We’ve all had dieting triumphs and weight-loss failures. Now researchers have discovered a seemingly foolproof way to lose weight and keep it off. If you can diet and maintain your goal weight for a year, this can prevent the number on the scales returning to your former weight.
Scientists have discovered that if you can persevere for 12 months, you will alter your body’s chemical makeup, making it easier to keep the weight off.
Previously, research has shown that dieting triggers a reaction in the body, which causes the ‘hunger hormone’ ghrelin to surge. Your body’s survival instinct will make it harder for you to lose weight.
However new Danish research, published in the European Journal of Endocrinology, has shown that it’s possible to overcome your natural resistance to losing weight by dieting for a year.
For the study, 20 obese people went on an intensive low-calorie diet for two months and managed to lose on average an eighth of their body weight. The participants then went on a less extreme weight-maintenance diet for a year and kept their weight stable.
The researchers discovered that the gherlin hormone spiked 23 per cent after the participants’ initial weight loss. Then over the course of the year the ‘hunger hormone’ levels dropped back down to a steady seven per cent. This shows that the body can adapt to its new weight.
“It’s very difficult to fight the hunger — it’s like a drug you’re fighting against. This would have been an excellent mechanism 50 years ago, but the problem now is that we have so much food available that we can eat all the time,” Signe Sørensen Torekov, associate professor of biomedical sciences at the University of Copenhagen.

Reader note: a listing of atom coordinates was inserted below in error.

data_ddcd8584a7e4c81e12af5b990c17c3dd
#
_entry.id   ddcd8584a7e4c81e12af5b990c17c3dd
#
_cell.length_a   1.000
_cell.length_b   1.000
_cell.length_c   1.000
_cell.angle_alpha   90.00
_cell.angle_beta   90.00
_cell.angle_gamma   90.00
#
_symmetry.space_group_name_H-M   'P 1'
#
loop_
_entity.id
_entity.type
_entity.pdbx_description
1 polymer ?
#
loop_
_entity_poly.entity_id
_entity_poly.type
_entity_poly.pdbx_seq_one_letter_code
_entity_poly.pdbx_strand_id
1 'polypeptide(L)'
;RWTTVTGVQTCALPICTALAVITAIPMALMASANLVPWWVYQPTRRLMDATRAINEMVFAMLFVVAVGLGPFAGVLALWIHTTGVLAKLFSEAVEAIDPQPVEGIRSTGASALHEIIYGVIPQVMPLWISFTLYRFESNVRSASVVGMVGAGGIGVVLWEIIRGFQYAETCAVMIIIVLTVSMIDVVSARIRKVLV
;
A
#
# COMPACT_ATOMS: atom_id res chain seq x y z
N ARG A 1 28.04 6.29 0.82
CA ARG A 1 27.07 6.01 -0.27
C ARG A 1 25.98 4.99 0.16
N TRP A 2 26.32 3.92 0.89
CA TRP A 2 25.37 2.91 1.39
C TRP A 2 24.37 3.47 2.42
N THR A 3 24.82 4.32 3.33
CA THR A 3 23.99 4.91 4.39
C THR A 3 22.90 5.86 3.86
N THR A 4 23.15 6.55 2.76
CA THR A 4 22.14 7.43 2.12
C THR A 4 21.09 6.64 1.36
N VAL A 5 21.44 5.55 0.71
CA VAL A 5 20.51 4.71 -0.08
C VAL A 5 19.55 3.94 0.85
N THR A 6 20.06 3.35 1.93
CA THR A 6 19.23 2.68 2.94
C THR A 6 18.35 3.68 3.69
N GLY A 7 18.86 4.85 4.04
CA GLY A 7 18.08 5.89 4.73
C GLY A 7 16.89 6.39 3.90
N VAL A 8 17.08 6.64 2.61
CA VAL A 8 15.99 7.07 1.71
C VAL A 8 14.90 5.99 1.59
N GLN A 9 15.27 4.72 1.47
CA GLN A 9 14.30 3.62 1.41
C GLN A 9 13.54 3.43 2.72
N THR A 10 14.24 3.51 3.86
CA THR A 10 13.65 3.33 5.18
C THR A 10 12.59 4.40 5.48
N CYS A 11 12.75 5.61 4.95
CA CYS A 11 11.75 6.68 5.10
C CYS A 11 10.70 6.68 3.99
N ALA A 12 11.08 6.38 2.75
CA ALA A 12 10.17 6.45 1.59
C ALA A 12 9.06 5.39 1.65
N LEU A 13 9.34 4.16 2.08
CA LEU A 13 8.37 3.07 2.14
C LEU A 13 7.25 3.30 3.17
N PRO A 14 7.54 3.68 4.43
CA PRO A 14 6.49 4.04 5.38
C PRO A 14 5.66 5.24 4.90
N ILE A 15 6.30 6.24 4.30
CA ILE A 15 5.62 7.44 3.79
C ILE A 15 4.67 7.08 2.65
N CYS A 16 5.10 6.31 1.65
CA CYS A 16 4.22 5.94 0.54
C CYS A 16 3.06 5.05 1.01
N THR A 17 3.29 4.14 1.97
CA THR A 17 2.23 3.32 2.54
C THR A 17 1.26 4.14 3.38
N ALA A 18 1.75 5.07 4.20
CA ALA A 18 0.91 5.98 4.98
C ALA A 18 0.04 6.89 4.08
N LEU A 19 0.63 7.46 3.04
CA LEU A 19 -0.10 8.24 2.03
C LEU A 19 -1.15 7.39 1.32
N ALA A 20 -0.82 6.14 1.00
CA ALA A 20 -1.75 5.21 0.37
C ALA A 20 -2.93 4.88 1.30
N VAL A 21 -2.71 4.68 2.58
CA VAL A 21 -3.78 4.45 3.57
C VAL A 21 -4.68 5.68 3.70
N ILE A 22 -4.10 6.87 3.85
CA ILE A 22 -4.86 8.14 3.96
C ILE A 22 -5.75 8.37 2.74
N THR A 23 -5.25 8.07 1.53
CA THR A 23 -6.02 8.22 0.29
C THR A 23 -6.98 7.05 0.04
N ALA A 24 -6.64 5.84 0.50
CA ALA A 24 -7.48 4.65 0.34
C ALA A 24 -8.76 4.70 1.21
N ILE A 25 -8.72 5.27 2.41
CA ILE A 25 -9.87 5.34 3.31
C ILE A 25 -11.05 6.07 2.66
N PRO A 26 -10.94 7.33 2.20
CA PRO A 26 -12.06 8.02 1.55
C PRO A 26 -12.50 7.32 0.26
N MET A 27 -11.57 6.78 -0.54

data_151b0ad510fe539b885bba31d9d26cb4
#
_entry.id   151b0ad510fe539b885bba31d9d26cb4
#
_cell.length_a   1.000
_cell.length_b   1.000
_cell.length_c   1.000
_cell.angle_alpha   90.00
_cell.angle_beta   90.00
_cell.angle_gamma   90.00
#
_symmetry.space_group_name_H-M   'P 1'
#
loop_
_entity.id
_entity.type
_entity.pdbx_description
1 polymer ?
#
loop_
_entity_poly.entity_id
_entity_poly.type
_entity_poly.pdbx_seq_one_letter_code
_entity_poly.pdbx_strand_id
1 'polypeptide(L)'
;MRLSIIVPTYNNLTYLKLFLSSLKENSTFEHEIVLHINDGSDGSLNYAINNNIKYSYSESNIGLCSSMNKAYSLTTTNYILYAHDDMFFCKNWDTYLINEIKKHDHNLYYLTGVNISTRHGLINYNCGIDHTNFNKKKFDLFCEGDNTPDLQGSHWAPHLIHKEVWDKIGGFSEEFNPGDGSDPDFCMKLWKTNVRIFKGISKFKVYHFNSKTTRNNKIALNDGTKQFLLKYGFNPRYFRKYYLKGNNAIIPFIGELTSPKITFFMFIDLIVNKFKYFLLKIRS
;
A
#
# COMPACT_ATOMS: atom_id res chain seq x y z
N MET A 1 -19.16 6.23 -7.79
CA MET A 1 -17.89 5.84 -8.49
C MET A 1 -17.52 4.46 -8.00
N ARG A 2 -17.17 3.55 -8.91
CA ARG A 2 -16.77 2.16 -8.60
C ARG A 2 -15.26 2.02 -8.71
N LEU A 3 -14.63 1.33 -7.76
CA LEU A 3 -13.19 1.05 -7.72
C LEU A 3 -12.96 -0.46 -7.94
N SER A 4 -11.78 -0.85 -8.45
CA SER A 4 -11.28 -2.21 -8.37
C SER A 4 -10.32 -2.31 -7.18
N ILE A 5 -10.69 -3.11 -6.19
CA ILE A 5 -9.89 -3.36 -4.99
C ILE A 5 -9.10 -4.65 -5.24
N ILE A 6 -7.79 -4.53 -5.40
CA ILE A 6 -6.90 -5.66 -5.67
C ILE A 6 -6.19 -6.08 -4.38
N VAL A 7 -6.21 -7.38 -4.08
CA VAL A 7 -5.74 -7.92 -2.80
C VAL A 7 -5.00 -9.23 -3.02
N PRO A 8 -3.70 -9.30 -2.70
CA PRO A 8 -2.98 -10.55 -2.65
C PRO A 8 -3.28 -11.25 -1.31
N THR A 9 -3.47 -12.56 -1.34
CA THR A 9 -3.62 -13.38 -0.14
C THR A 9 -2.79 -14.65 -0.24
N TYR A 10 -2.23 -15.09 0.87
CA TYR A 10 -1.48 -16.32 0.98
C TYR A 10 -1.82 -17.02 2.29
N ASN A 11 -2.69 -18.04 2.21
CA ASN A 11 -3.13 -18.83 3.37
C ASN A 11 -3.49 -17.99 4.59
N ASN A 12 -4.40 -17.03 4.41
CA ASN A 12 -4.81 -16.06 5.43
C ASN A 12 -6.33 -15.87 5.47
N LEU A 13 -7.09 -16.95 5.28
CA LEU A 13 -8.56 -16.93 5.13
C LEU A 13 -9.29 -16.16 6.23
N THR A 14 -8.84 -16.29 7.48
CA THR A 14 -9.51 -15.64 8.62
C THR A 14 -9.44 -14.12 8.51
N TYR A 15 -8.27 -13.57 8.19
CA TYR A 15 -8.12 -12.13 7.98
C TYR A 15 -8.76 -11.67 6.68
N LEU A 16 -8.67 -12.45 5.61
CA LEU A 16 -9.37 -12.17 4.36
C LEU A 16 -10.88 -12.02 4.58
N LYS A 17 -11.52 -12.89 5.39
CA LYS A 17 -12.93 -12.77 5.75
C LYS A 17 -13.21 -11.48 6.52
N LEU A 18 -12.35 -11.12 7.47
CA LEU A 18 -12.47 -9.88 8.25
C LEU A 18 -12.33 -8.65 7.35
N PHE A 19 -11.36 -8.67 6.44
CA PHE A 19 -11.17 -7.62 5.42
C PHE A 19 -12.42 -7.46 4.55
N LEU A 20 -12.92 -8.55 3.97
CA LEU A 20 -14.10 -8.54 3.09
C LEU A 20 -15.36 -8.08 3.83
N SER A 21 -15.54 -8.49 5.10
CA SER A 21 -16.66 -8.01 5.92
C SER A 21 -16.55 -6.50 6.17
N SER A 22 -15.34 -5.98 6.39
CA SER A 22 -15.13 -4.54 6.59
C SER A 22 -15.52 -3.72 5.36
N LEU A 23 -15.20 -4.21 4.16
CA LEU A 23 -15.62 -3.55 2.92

“This study shows that if an overweight person is able to maintain an initial weight loss – in this case for a year – the body will eventually ‘accept’ this new weight and thus not fight against it, as is otherwise normally the case when you are in a calorie-deficit state,” she explained.
The findings show that it is possible to control your hunger levels and maintain a healthy body weight. The challenge is whether you can keep your weight stable for a year in order to give your body time to adapt to its new weight and chemical makeup.
After these findings, the NHS released a 12-week guide to help overweight or obese people with a Body Mass Index over 25 to lose weight. The guide is designed to help people lose the weight gradually with an aim of 1-2lbs a week.
According the four-month guide, it’s recommended that men aim for 1,900 calories a day and women aim for 1,400 a day. The diet plan offers week-by-week support, teaches you how to make healthy choices and encourages you to keep a log of your food-intake and exercise regime.